Having a high need baby can be overwhelming.
These are the babies who seem to hate sleep, never seem to be content, and require a LOT of patience from their parents.
They are intense and can easily push you to the edge of insanity. This post will provide 8 tips to stay sane with a high need baby!
1. Let go of your expectations.
This can be hard to do, especially if this is your first high need baby. Your situation might not be what you expected it would be. Your baby cries more, needs more, is more.
But, the moment you let go of what you think your baby should be, you will be able to embrace the beautiful moments you do have with your baby*.
*You may be thinking, “What beautiful moments??”. I understand! But even if there aren’t many, I bet there are some. Even if it’s only the few seconds they stop crying to give you a big kiss!
2. Don’t tell people you have a high need baby.
Unless a person has had firsthand experience with a high need child, they won’t know what this term means. And, many who do hear it, don’t believe it’s a real thing.
Stick to descriptive words whenever you’re talking about your baby. Words like “intense”, “sensitive” and “unpredictable” are easily understood and hard to argue with.
3. Do what works.
Don’t feel pressured to try to get your baby to conform to other people’s expectations. If your baby needs to be rocked to sleep to keep her from screaming, that’s ok.
If your baby will only stop crying when Daniel Tiger’s Neighborhood is playing on the TV, then put that tiger on and take a deep breath.
You are NOT a bad parent for doing what works for you and your baby. Don’t let anyone tell you otherwise!
4. Join a community of parents who understand.
There are a lot of great groups out there for parents, both in your local community and online.
Check out meetup.com to see if there are local groups of parents of high need or “spirited” kids. Your local community services organization may also offer peer-to-peer support groups.
In terms of online resources, Facebook is a great place to start. It’s home to many groups where you can share your story and get support from other parents who are going through the same things you are.
Check out our groups, The Fussy Baby Site Support Group and High Need & Spirited Toddlers & Preschoolers group, for some much-needed support and understanding.
5. Build in time for sleep.
Many parents think that they need to do it all.
You are not a bad parent if you don’t get the dishes done or if you leave your baby with someone you trust for a few hours. If you can take a nap instead of cleaning the house, then by all means, do it.
Let your significant other take the baby for a night while you recharge in a hotel or at a friend’s house.
Make sure to rest your body. If you burn out, you are not doing anybody any good, especially your baby. Rest will do wonders for your energy as well as your perspective.
6. Try to let go of the “why’s”.
Why is my baby fussy?
Did I cause this?
It’s understandable to want to get to the root of the problem but don’t beat yourself up over it. If your doctor has cleared your baby of any underlying medical conditions, don’t keep searching for something you did wrong.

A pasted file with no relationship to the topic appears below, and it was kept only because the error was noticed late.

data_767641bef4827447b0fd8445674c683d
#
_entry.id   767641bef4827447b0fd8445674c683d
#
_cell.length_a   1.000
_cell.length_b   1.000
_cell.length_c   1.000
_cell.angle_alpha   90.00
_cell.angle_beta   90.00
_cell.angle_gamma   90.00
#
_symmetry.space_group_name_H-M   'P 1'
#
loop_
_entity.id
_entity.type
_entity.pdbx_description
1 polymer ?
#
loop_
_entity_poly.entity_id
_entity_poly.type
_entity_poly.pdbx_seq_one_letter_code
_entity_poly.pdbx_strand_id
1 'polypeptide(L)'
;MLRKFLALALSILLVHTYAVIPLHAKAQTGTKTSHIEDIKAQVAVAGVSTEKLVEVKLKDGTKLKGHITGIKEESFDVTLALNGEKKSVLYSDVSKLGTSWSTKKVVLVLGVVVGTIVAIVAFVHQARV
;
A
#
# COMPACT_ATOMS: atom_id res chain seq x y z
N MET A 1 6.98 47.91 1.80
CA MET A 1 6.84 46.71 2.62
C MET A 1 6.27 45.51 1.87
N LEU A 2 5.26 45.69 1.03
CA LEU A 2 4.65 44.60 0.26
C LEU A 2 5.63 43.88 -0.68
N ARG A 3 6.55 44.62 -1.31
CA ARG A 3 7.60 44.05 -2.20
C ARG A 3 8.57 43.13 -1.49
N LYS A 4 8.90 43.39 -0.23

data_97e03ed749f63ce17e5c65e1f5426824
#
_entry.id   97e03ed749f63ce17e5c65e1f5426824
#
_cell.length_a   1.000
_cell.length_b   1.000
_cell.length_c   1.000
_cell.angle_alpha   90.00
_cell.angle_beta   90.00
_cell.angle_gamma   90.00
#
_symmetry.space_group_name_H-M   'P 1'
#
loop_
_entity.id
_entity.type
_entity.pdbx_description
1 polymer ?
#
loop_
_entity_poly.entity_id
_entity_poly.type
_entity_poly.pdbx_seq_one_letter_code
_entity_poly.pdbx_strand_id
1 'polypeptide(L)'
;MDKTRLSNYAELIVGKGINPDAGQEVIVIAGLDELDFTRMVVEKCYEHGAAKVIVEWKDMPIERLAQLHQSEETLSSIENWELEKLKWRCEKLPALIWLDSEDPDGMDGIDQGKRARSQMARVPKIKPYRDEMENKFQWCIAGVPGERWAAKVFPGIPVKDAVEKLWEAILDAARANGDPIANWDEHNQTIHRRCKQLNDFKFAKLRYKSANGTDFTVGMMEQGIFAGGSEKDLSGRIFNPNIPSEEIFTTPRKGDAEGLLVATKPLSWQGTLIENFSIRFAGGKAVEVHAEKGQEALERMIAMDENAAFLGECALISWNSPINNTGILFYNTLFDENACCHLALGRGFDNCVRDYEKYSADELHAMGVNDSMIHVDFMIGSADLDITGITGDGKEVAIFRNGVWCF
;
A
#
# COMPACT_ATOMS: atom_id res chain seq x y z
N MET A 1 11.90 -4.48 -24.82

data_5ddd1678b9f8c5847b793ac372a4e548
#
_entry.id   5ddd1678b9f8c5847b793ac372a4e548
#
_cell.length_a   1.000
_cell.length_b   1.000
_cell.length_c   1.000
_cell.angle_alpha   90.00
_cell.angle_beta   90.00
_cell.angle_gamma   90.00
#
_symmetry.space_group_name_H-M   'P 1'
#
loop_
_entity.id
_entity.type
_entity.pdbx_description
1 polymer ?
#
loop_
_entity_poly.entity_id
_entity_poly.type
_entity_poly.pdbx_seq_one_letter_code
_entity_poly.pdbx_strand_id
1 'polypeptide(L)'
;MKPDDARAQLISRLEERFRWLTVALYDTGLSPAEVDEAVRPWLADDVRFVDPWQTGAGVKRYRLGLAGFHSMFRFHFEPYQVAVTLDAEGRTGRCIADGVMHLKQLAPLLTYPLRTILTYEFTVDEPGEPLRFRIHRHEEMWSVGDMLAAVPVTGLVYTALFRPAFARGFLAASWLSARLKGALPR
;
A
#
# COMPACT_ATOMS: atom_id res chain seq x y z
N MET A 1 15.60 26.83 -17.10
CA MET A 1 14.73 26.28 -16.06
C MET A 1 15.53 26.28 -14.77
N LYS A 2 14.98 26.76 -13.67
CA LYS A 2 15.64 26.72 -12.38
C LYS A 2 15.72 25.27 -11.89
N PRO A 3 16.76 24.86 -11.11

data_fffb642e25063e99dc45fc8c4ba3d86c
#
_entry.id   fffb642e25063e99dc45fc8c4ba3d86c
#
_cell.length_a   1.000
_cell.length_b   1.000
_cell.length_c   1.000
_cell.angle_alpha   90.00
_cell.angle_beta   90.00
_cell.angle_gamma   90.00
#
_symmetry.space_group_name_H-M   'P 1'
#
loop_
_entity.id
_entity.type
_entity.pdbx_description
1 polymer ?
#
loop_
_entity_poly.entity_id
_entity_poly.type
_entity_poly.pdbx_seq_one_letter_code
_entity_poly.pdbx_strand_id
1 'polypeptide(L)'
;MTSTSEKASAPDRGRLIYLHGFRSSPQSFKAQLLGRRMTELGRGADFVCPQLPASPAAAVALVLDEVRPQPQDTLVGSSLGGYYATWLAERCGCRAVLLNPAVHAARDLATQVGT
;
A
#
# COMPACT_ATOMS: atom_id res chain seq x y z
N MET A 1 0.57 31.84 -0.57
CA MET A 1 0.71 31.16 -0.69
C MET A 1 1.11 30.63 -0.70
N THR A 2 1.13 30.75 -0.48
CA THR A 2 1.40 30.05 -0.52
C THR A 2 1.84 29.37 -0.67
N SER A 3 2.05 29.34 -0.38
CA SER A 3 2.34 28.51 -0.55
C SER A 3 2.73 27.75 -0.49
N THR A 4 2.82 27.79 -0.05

In surveys I’ve done, I’ve found no correlation between anything parents have done, and having a high need baby. This includes: the type of birth (C-section, vaginal, medicated and natural), taking antidepressants while pregnant and the amount of stress a mom endured while pregnant.
7. Have some faith in your baby.
I find that some parents of high need babies assume their kids aren’t capable of doing various things. But the reality is that high need babies are just a TYPE of baby. They are not entirely unlike other babies.
They are more persistent, more vocal, and more intense but they can do the same things as easier going babies can.
You may need to adjust your expectations, be more flexible and try more things to see what works for you and your baby. But remember: they are still babies and will do all the things babies do. They just may need to do things on their own terms!
8. Remember that you are the key to helping your high need baby thrive.
Easygoing babies/kids tend to respond well to almost every parenting style. However, research tells us that high need/spirited kids are disproportionately affected by parenting.
This means you have a lot of influence in how your sensitive little kiddos turn out! These kids tend to respond best to a warm, firm and flexible parenting style.
This means setting boundaries, while also acknowledging your child’s temperament. Working WITH your child’s temperament instead of against it.
Having a high need baby is NOT easy.
They’re intense, and emotional, and persistent (dare I say stubborn??), and can cause you to question every parenting decision you make.
Your friends may not understand what you’re going through and you may feel isolated and defeated.
But you are not alone.
Reach out and find some people who also have high need kids and who can empathize with you. Try not to be too tough on yourself if you don’t get to the dishes or need to leave for a night.
Follow your instincts and do what you need to do to get through the day, even if that means taking a shower while your baby sits in an exersaucer three feet away.
Take a deep breath; you’ve got this and you will be ok.
If you’re looking for more answers and guidance regarding your high need or fussy child, you might be interested in my new ebook, The Fussy Baby Survival Guide. It’s jam-packed with information, strategies, stories and the full results of two s
urveys I’ve done of parents of high need babies. It answers questions like:
- How do I know if my baby is colicky, high need, or something else entirely?
- Will my high need baby ever get easier? And if so, WHEN?
- Is “high need” a real thing? Is there any research to back it up?
- What are the most effective strategies for helping my high need baby sleep?
- How do I deal with my child’s INTENSE tantrums?